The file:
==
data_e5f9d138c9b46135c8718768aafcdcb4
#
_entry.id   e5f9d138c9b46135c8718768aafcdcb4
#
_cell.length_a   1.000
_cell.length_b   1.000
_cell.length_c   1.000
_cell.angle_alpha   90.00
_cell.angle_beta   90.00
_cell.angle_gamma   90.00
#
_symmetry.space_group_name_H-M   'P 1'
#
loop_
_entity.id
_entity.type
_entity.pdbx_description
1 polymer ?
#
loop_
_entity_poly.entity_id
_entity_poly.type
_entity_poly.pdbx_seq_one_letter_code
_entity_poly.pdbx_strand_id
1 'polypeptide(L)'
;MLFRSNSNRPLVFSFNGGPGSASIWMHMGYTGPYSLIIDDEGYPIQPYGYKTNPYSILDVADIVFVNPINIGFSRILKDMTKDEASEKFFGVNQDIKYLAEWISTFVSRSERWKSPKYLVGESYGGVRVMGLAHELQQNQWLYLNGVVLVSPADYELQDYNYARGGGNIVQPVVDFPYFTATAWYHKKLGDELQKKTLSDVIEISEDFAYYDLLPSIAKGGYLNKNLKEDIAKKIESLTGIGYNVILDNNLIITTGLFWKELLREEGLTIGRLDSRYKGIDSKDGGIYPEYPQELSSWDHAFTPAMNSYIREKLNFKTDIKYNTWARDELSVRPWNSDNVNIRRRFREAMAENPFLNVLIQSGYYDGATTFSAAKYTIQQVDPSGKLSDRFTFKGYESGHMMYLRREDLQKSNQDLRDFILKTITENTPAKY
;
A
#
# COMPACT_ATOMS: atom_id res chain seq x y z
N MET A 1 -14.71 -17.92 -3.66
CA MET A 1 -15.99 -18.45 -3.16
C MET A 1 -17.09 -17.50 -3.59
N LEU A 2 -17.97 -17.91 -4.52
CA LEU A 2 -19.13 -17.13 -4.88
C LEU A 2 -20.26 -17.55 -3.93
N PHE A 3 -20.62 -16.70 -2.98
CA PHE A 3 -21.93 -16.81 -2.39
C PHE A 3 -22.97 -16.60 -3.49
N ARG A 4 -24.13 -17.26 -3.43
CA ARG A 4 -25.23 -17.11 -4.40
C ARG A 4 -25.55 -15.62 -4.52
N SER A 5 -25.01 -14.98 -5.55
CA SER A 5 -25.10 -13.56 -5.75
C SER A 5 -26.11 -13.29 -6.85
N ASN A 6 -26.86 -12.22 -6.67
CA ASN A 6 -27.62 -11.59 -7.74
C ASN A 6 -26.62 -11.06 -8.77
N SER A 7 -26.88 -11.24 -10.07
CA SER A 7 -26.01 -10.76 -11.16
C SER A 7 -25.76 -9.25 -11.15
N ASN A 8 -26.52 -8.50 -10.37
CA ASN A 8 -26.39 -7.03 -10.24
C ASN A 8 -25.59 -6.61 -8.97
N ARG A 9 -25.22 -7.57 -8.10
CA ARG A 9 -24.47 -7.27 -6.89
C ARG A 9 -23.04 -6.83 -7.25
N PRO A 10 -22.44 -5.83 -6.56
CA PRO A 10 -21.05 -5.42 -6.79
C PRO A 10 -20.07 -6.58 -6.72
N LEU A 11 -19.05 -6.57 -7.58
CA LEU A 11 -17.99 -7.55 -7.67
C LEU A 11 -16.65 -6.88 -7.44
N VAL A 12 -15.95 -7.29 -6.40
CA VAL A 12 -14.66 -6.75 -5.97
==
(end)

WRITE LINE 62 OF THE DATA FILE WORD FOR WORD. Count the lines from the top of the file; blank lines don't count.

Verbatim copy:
CA LEU A 11 -17.99 -7.55 -7.67